The Oberlin Review
<< Front page Commentary December 15, 2006

The Right Stuff: Choosing My Own Diet

I love Stevenson dining hall. I absolutely love it. From the friendly employees who swipe my ID card as I enter the well-maintained dining rooms, Stevenson truly satisfies.

What makes Stevenson so great? Is it the bacon and eggs on Saturday morning? The cookies at lunchtime? The curly fries? I would argue that no one of these items alone can make Stevenson the success that it is. Rather, the dining experience is so agreeable precisely because there are so many options available to patrons at each meal. The bottom line is that I can choose my own diet at Stevenson, and I like it that way.

I suspect that the reader is sympathetic to this idea. You, too, I imagine, value the ability to choose what fills your plate at each meal. You can adhere to a healthy, balanced diet to whatever degree you wish. You can substitute a pile of cookies for an entire meal if you so desire. You can choose whether or not to consume meat and other animal products.

To what does this all amount? Quite simply, it amounts to freedom for each and every individual. But the reader might object: Is it not somewhat trivial to discuss the freedom to choose one’s diet? Isn’t everyone free to choose what sorts of food she will consume, and what sorts she will do without?

Not anymore. Not in New York City.

Less than two weeks ago, that city’s health board decided that New Yorkers had too many dietary options from which to select. In New York restaurants, then, it will soon (within less than a couple of years) be illegal to serve food containing trans fat, that much-demonized artery-clogger found in a wide variety of foodstuffs. What is going on here? This is the plan that was advocated by the city’s Republican mayor?!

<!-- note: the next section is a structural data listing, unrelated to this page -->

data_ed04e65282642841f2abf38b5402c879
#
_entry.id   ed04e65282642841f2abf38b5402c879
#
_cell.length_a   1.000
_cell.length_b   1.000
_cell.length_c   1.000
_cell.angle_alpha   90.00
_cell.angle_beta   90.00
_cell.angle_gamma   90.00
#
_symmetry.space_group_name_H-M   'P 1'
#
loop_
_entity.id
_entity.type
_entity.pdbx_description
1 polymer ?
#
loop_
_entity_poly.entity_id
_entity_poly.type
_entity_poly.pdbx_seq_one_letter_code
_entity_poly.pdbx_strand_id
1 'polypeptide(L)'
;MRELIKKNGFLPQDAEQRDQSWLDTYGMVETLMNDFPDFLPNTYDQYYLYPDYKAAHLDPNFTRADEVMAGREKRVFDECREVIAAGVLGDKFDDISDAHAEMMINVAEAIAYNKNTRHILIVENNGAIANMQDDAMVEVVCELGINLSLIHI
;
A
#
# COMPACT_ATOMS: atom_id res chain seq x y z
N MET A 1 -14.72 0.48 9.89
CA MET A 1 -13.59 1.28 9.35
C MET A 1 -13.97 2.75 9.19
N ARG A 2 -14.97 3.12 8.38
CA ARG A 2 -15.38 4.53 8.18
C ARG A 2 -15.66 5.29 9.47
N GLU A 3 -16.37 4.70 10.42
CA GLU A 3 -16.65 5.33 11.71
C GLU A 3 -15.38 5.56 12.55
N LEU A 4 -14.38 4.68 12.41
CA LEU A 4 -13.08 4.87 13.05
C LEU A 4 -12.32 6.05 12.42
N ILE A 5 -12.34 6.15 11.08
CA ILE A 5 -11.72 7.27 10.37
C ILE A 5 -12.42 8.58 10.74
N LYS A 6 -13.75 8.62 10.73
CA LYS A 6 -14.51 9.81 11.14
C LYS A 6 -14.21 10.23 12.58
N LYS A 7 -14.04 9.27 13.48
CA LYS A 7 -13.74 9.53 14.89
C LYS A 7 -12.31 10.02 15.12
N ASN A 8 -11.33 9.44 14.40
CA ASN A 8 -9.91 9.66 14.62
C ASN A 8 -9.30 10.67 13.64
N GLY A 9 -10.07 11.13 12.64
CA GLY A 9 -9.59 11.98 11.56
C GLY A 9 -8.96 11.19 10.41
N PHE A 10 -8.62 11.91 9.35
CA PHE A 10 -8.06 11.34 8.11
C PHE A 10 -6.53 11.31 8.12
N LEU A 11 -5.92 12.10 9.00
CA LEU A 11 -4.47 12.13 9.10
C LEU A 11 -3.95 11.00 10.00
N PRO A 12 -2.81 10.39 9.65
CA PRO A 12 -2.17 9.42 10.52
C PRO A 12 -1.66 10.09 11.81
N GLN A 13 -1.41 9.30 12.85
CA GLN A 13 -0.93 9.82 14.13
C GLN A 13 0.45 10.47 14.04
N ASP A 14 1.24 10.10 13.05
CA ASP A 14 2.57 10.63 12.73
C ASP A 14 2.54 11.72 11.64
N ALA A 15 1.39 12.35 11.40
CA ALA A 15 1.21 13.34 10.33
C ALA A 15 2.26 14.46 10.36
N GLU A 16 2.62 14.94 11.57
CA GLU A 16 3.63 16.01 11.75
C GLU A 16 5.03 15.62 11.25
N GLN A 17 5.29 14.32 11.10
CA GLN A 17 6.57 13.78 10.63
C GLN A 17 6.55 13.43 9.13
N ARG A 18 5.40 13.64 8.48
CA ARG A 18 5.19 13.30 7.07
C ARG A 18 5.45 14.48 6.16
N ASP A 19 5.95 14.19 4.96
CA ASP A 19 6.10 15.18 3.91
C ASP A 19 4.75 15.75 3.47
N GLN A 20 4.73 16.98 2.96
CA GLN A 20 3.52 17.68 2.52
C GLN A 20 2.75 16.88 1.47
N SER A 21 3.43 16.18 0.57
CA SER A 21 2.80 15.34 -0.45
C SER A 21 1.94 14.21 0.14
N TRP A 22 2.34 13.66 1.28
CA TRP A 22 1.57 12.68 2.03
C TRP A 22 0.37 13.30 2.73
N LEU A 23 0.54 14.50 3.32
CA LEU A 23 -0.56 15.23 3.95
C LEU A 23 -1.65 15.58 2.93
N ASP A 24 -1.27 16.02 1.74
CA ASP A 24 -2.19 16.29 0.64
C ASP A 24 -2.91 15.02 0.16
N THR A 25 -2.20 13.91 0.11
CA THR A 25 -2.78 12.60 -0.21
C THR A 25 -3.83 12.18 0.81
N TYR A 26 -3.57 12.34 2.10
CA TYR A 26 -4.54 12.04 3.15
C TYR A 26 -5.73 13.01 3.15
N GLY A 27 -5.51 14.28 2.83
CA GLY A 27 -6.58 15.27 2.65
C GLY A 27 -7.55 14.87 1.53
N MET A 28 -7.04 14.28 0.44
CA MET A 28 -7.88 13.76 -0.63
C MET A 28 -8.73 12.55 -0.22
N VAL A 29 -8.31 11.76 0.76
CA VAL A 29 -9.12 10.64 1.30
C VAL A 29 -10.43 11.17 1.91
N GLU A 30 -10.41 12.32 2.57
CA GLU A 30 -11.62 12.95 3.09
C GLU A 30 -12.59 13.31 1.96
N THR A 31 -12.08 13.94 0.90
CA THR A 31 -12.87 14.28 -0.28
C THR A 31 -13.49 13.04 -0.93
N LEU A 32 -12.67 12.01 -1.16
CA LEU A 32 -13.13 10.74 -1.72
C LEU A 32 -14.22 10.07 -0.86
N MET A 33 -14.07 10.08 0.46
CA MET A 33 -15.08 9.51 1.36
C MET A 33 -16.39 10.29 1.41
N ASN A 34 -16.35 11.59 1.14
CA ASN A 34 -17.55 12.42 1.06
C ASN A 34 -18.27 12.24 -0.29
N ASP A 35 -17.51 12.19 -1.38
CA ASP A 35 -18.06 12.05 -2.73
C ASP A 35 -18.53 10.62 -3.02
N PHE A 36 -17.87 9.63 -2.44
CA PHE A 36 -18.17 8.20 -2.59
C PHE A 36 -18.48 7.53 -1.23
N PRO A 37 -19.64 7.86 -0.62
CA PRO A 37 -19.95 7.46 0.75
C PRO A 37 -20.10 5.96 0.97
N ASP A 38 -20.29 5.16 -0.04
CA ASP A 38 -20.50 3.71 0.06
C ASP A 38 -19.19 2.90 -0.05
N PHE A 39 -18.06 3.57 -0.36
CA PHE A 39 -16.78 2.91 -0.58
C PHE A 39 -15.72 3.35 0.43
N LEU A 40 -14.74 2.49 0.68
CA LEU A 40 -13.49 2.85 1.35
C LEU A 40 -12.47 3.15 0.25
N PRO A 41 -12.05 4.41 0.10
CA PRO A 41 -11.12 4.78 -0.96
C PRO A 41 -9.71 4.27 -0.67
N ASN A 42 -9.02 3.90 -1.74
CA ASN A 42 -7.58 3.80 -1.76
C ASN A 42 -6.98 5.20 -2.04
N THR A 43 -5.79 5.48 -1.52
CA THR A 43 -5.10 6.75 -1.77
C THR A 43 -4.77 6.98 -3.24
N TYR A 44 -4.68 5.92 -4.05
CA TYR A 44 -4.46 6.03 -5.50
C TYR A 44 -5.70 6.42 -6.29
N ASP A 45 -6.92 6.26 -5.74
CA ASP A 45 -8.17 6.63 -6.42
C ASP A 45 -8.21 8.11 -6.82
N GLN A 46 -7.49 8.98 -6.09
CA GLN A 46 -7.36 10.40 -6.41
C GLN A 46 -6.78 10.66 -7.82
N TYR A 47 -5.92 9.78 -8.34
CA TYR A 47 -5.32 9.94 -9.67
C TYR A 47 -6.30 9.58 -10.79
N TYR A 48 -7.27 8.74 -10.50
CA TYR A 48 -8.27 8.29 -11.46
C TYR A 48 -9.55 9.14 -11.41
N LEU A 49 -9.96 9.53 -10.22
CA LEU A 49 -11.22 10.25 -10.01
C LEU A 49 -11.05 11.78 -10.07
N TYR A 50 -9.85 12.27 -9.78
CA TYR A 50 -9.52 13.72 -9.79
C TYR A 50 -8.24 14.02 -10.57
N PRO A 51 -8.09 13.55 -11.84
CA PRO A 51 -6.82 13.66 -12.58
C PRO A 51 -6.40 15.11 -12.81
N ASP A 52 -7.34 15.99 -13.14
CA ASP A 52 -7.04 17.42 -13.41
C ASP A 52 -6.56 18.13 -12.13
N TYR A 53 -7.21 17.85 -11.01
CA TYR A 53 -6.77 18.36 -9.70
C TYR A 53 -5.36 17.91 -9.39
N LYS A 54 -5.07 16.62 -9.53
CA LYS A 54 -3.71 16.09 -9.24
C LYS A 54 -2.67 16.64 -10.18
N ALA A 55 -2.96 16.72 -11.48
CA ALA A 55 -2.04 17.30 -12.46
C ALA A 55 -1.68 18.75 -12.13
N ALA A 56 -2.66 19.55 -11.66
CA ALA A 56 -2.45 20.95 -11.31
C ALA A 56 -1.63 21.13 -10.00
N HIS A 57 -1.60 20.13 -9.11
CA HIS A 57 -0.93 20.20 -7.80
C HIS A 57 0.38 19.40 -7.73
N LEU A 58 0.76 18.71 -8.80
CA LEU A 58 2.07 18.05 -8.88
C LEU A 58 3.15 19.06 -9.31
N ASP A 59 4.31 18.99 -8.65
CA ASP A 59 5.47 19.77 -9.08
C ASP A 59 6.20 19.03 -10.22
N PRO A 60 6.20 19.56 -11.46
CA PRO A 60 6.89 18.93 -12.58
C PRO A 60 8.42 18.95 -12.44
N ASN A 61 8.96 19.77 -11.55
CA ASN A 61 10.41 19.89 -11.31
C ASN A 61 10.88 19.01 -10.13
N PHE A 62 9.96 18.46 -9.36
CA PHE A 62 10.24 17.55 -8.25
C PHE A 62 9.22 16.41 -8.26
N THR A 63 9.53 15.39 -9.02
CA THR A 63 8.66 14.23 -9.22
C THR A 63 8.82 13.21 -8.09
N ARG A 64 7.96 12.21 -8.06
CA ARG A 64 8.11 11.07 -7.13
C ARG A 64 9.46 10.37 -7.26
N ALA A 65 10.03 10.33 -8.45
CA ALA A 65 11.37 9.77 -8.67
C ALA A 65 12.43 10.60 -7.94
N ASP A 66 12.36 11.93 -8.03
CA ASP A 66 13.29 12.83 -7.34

I grant that trans fat is not the most salubrious ingredient to speak of. I am certainly no expert, but from what I can gather, it may even cause serious health problems: Clogged arteries, high blood pressure and all the rest. Fine. None of this succeeds, however, in justifying the state’s regulation of the individual’s diet. Indeed, I have yet to hear a sound case for such a gross intrusion.

Those sympathetic to the trans fat ban might suggest that health must come first. Trans fat is simply bad stuff, they might say, and individuals ought to be protected from it. But that is exactly my point: Do adult citizens really need the government to “protect” them from trans fat? Or cigarette smoke? Or alcohol? How about cheesecake and beer? If you consume too much of either of these products, you could die! Why doesn’t New York City ban cheesecake and beer, then?

Imagine a hypothetical state of affairs in which nutritionists reach a consensus that only animal meat (and definitely not tofu) can sustain the levels of various nutrients essential to the functioning of the human body. Should the state then step in and require a portion of meat products with every meal? Of course not. To do so would be ridiculous, for the same reason that New York’s trans fat ban is ridiculous: Whatever the health nuts or anybody else might say about a particular food product, some individuals might simply prefer to consume (or to do without) that product.

And it is none of the health board’s business whether you or I had too many cookies or too few veggies at lunch this afternoon.

I love Stevenson dining hall because it affords choice. There is nothing so gratifying as settling into my seat with a meal composed solely of the things that I have opted to eat. Thus I have a simple message for Michael Bloomberg, the New York health board and any Ohioans, Obies or feds who share the state-as-mommy delusion: Keep your hands off of my dining tray.


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